We arrived late to the dance because of my work schedule, and when it was time to leave, he had to pull over to allow a large truck to pass (the high-beams were blinding us, bouncing in the mirrors). He drove into an under-construction neighborhood to turn around…but then he didn’t turn around.
He drove us to the back of the site, where there was a quarry. He took off his seat belt, then mine, then started kissing me, pulling my clothes aside as I resisted.
I’ll spare you the details now, leaving you with simply this: When I forcefully declared I was absolutely not having sex with him (all the while shaking—I’d been violently assaulted only a year prior), he said, “Well, if you’re not going to fuck me, do you mind if I take care of it myself?”
I scoffed and threw a “Whatever, buddy” over my shoulder and exited the car, barefoot, half-dressed, and looked down at the quarry. This is how Law & Order: SVU starts. Ugh. Where is Stabler most likely to find me? I chuckled at my gallows humor and started trekking back the way we’d driven, hoping to find someone taking their dog out or any other sign of awake life. Meanwhile, I texted a friend to come get me while raising the alarm with another friend. I didn’t tell the first friend what had happened, just that I needed a ride home; the second friend talked to me the rest of the night, another four hours well-past three in the morning, until I was cleaned up and able to sleep.
My friend picked me up and I didn’t give Brutus an explanation, only saying I had to go home immediately. The next morning, Brutus texted me, asking if I’d had a good time because he had. When I didn’t answer, he sent another text. “okay?”
“Are you kidding me?” I replied. “No. What part of that do you think was fucking ‘okay’? To be clear, I did not have a good time.”
I watched the iMessage bubble as he typed, eventually sending, “Oh. Sorry. Why didn’t you say something?”
I blocked his number immediately.
I started reading The Fault in Our Stars again this week. When I read it in October, I struggled to focus, my attention pulled between the text before me and the trauma behind me. As I re-read it now, I’m trying to evaluate this book as fairly as I have others on the list. I’m struggling, and all I know to do now is address the so-called Brutus in my life.
The title of The Fault in Our Stars comes from a line from William Shakespeare’s Julius Caesar. Cassius says, “Men at some time are masters of their fates. The fault, dear Brutus, is not in our stars, but in ourselves, that we are underlings.” Essentially, Cassius is telling Brutus that our destinies are not controlled by the stars, but by what is within each of us—who we are and what we do—we remain slaves to fate because all of our fates are interconnected. (I’ll address this more on The Pensive Bookworm as it pertains to Hazel Grace and Augustus.)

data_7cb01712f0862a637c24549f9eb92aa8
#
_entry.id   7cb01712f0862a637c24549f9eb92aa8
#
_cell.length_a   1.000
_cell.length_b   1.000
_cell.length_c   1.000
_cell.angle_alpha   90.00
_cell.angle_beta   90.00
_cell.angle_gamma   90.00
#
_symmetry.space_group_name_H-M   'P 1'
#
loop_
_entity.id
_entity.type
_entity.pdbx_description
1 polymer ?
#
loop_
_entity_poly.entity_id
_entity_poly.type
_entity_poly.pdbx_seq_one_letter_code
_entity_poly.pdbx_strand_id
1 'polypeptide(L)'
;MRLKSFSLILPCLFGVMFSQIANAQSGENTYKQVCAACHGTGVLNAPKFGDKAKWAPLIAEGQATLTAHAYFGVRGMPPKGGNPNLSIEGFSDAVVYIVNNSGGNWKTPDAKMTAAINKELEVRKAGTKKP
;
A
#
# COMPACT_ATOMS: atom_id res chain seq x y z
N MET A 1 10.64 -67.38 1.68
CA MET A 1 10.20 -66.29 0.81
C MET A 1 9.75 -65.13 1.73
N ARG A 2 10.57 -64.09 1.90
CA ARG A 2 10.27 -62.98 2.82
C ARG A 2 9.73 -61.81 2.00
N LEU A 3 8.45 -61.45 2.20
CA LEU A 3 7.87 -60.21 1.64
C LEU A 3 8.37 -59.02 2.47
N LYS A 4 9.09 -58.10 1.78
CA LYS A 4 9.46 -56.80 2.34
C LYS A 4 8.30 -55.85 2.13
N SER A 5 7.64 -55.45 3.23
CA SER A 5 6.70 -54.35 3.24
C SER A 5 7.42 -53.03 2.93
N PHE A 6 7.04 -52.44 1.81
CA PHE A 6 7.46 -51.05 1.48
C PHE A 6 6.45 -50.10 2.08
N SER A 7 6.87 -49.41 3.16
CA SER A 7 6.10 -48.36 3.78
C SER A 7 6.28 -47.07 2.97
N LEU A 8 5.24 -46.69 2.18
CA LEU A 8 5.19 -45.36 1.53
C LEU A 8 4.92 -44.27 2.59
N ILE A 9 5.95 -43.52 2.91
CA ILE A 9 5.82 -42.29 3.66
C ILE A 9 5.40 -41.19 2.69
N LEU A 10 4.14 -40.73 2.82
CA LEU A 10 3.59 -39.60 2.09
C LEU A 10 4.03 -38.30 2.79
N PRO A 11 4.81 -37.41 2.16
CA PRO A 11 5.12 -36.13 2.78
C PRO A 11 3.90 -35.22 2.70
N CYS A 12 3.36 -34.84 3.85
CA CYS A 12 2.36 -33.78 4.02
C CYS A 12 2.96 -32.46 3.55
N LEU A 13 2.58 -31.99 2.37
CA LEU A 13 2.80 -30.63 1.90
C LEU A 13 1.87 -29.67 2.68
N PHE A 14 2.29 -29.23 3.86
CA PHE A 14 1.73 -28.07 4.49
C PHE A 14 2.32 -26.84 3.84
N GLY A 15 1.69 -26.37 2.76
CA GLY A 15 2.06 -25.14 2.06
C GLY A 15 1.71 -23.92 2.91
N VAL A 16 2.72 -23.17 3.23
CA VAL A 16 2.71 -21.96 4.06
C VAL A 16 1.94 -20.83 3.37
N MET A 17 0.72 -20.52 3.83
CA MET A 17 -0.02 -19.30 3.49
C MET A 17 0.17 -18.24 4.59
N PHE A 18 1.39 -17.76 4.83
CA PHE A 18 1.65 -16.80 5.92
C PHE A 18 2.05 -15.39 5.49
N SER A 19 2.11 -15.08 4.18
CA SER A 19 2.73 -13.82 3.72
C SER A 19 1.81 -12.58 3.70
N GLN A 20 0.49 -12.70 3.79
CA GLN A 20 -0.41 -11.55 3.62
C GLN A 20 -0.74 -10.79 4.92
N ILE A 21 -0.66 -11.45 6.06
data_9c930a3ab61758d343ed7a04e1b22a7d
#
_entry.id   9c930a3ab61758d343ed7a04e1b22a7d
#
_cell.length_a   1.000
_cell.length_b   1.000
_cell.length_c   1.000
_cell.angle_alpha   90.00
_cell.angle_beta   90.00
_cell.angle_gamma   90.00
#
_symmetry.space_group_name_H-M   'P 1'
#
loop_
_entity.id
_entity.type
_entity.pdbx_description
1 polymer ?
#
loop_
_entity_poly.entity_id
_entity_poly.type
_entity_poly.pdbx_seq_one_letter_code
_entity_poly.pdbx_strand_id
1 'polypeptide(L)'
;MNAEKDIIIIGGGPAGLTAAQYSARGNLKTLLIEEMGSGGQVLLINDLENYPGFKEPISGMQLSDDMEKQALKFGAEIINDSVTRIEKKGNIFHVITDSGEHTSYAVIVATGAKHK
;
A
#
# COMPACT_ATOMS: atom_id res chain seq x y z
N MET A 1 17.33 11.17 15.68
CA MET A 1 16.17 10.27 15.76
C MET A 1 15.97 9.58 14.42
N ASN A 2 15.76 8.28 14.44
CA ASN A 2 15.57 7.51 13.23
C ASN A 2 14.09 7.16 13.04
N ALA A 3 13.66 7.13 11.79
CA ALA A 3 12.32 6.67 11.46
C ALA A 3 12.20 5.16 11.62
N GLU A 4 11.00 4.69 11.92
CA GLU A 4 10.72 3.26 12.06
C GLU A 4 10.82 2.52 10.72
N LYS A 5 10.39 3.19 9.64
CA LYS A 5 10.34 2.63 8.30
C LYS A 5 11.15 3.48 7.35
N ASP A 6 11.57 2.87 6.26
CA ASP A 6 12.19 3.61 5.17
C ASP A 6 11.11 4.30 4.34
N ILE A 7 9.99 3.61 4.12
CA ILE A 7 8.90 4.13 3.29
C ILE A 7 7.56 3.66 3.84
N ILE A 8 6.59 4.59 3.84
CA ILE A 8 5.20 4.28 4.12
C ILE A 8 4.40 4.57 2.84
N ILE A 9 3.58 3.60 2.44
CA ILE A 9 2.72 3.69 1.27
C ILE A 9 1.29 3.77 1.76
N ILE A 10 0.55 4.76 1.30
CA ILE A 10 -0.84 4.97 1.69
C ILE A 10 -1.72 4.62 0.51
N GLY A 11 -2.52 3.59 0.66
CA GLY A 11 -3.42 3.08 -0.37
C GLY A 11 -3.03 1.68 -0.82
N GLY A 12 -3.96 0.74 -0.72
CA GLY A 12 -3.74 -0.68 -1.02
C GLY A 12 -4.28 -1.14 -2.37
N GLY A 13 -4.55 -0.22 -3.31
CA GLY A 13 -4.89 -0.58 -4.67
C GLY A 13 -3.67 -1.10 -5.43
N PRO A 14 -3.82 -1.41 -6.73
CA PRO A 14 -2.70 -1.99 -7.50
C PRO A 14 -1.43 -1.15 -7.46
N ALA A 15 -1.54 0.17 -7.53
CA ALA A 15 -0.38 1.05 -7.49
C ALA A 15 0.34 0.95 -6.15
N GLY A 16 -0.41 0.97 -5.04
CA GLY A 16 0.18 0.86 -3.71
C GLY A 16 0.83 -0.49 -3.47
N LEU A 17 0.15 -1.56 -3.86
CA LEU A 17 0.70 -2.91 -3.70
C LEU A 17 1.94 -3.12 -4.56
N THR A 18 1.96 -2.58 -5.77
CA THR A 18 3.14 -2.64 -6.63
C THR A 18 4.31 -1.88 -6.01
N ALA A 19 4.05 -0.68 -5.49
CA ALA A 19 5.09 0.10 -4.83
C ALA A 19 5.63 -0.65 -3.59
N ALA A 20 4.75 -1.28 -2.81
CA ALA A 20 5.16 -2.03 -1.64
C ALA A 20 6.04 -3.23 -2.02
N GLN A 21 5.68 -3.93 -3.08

This quote gives me pause, but it makes sense.
If Brutus had never sought to refuse my “no,” I never would’ve had to escape.
If I never would’ve had to escape, I never would’ve realized I could escape—an especially important realization for me given the way the previous year had been for me.
Thus, without that, I may never have realized just how tenacious I am.
Furthermore, without this experience, which later forced me to acknowledge the repeated sexual assault in my youth by multiple men, I never would’ve entered a career where I get to work with amazing authors, like Katherine Turner, who are essential voices in the #MeToo Movement, uniting survivors and making warriors of us all. And without this career, I would not be the woman—and thus, mother of a son and a daughter—that I am today.
I am not thankful for what Brutus did. At the same time, I don’t allow myself to get lost in the life I could’ve had or who I might be if he hadn’t been so disrespectfully persistent. That is what happened; this is where I am now.
I’m not going to let what Brutus did rule my life.
I’m determined for my reaction to his—and those of others—actions define me.
My reaction. Not his actions. Not their actions.
I will be a voice for change. I will be a mother who raises a son who women need not fear. I will raise a daughter who is an untamed force of nature. I will be a friend for all types of days and nights—the four in the morning calls and the woman in the gallery, watching a predator get convicted (and helping that conviction however I can).
And I never would’ve thought to be these things—or capable of being these things—without what Brutus did.
I agree with Cassius. The fault is not in our stars, but in ourselves. The faults of the so-called Brutus in my life set me on a path that led to a reaction that will define my story. And I am damn proud that I was able to rebound in a way that allowed me to live to see this day. And the faults within me…I view those as tectonic fault lines, not failings. Like kintsugi, I have many cracks, and sometimes there’s a shift in my life that causes me to quake. But when the ripple settles, I walk a little surer of myself—if I can survive that, I can survive whatever the next this will be, too.
I wasn’t crossed by the stars, fated to an abysmal destiny, as a result of what you tried to do that dark night. I may be a slave, but I am a slave to the dawn, that glorious light of day that shines so brightly that cowards like you have no place to hide.
That, dear Brutus, is okay with me.
And that is my always.